In 1st century Israel, roofing was a bit different than now. Rather than solid rain deterrent shingles made of fiberglass and asphalt granules that can withstand wind forces of up to 60mph from fine shingle companies like Owens Corning, GAF and CertainTeed that you nail gun into a wooden roofing frames, roofs at the time of Jesus were thatched of straw and mud. The higher-class citizens could afford pieces of tile that would be placed them into the mud concoction on top.
It wasn’t common practice for people to come into a house through a roof.
But in order to see Jesus…
The men took turns climbing up to the roof. With two on top, the two on the bottom hoisted up the cot containing their friend, grabbed a nearby rope and they climbed up themselves. Then, they began praying off the tiles, digging with their hands, and making a hole right in the middle of the roof.
On the underside, Jesus was in the middle of teaching. People were so interested in what he had to say that they had ignored the little kid crying. They had ignored the man with the cough in the corner.
But they couldn’t ignore this.
Because right above Jesus’ head, dirt started to fall.
Pieces of tile started to crack.
Light suddenly streamed in.
…lowered by ropes…
…with a man on it…
“Ummm….. Hiya Jesus!?!”
The room was silent.
What would Jesus do?
What would Jesus say?
How dare anyone interrupt him!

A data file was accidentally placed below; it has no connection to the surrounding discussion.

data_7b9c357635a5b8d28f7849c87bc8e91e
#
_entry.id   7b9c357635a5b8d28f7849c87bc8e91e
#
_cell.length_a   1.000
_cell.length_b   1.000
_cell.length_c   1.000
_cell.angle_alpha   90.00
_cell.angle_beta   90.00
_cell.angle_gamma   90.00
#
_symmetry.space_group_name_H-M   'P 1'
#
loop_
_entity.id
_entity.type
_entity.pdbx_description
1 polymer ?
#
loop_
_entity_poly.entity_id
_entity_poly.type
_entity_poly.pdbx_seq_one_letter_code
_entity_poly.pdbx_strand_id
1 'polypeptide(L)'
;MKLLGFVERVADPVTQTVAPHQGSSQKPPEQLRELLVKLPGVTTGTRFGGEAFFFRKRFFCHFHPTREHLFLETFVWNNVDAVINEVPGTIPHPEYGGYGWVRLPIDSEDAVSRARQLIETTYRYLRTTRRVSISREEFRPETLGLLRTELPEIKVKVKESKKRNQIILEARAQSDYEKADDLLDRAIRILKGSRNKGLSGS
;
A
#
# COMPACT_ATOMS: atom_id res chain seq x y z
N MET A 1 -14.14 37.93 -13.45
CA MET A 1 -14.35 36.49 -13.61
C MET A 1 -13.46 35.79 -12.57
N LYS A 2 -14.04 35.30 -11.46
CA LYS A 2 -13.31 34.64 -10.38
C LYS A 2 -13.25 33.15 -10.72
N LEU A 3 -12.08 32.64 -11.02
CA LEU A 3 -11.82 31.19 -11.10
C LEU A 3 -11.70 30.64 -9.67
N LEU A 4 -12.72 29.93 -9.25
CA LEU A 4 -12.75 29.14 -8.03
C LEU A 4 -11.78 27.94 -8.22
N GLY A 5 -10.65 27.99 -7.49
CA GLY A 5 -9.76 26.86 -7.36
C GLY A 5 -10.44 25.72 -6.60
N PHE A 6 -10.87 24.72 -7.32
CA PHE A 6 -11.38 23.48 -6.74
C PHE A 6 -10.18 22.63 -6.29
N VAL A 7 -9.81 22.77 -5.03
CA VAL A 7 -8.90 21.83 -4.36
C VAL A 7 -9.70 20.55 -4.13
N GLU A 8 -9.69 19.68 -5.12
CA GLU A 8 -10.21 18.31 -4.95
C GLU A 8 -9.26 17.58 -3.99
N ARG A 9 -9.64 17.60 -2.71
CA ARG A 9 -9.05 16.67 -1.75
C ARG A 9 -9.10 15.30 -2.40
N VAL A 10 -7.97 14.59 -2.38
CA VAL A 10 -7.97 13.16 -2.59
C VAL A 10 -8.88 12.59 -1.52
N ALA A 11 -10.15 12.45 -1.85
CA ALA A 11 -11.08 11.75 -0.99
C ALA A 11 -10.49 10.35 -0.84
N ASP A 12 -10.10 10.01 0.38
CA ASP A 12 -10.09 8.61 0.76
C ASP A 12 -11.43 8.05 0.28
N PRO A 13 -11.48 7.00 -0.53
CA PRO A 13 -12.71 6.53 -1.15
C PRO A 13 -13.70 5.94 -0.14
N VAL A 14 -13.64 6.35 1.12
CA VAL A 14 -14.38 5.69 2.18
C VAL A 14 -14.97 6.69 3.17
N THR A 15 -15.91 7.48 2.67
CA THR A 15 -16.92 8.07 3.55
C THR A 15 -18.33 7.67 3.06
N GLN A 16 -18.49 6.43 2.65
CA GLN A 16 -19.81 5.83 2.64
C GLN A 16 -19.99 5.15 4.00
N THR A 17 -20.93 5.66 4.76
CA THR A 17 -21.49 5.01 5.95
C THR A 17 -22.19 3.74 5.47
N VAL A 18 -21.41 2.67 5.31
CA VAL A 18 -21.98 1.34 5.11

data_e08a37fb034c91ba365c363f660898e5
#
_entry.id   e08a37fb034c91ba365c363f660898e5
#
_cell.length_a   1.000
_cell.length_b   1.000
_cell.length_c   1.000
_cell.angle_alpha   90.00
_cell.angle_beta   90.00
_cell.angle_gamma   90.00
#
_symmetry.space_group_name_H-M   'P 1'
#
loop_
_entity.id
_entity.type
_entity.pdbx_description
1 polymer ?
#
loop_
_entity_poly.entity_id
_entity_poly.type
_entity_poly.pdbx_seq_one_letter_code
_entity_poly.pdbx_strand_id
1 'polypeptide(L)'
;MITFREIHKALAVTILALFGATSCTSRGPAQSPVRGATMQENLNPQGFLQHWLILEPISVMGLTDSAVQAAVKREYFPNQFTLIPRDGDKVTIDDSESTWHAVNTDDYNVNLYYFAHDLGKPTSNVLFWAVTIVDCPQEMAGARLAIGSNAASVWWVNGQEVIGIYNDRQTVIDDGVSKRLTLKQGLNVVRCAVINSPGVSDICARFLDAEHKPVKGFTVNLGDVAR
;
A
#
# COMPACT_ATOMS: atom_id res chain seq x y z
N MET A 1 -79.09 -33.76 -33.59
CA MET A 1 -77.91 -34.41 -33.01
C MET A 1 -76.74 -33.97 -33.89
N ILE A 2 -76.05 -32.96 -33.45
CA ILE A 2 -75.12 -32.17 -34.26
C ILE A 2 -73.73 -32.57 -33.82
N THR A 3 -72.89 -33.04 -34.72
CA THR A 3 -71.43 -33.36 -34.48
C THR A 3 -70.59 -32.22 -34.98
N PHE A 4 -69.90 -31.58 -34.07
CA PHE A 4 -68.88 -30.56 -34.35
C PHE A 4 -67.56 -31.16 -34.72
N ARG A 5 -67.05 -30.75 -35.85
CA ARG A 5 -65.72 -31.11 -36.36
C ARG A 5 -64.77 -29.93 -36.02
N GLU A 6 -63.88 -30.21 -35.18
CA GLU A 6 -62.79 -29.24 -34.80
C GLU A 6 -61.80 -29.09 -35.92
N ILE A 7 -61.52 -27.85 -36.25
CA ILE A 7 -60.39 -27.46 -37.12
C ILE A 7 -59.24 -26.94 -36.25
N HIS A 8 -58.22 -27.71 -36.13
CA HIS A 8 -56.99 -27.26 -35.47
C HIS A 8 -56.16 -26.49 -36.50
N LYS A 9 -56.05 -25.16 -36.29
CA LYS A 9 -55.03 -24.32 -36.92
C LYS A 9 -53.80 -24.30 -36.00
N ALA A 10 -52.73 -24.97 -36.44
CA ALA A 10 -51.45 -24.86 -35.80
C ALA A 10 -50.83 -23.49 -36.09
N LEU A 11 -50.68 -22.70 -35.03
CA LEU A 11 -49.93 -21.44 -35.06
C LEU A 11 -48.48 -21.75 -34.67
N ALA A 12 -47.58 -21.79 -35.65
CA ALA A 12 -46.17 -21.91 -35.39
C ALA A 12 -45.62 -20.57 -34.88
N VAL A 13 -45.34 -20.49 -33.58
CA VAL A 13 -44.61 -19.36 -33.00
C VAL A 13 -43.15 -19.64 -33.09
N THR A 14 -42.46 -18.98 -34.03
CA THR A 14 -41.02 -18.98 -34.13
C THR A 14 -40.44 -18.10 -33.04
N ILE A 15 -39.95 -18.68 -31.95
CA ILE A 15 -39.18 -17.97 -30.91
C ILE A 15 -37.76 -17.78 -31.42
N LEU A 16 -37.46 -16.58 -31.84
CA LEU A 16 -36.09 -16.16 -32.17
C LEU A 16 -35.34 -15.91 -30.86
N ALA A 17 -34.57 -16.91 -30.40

But Jesus smiled.
“Take heart Son, your sins are forgiven.” (Matthew 9:2)
Do you remember how the room was filled with people? The Gospel of Luke makes note that some of those people were the Pharisees. These were the religious leaders of the time that didn’t like Jesus very much. After all, these crowds of people that were there to see him, used to be crowds of people that came to see them.
And upon hearing what Jesus said, they started muttering.
The Pharisees and the teachers of the law began thinking to themselves, “Who is this fellow who speaks blasphemy? Who can forgive sins but God alone?” (Lk. 5:17-21)
Then some of the experts in the law said among themselves, “This fellow is blaspheming! (Mt. 9:3)
Blasphemy means saying you are God, when you aren’t.
That terrible sin in ancient Israelite society.
And with good reason.
If you tell people you are God (and you aren’t) and some of them believe (even though you aren’t), you’ll will be personally responsible for leading them to hell.
And since Jesus was telling this man that his sins were forgiven.
And only God can forgive sins.
Jesus was setting himself up as God!
Which would be blasphemy!
Jesus responded to their question with another question:
“Why are you thinking evil in your hearts? Which is easier: to say, ‘Your sins are forgiven,’ or to say, ‘Get up and walk’? (Mt. 9:4)
To understand what Jesus is getting at, think of yourself in a conversation with a relative who can no longer walk.
Which is easier to write on a greeting card to that person:
“Your sins are forgiven” or “Get up and walk.”
I’ve visited a lot of hospitals.
I’ve visited a lot who are sick.
At Elmcroft retirement home, I run into people who can’t walk.
It’s not hard to tell them, “Your sins are forgiven.”
Have I ever said to one of these people, ‘Get up and walk.”
Why the difference?
If I tell someone their sins are forgiven, no one has any idea if that’s true or not.
Sins don’t go flying into the area.
A halo doesn’t appear on their head.
There isn’t a loud chorus of “Hallelujah.”
But if you tell someone who can’t walk to get up and walk…
If they don’t do that immediately?
You’re a fraud.
You’re a liar.
It didn’t work.
It is harder to claim a VISUAL miracle than an INVISIBLE one.
So, follow Jesus’ logic:
It’s harder to claim the visual miracle than the invisible one.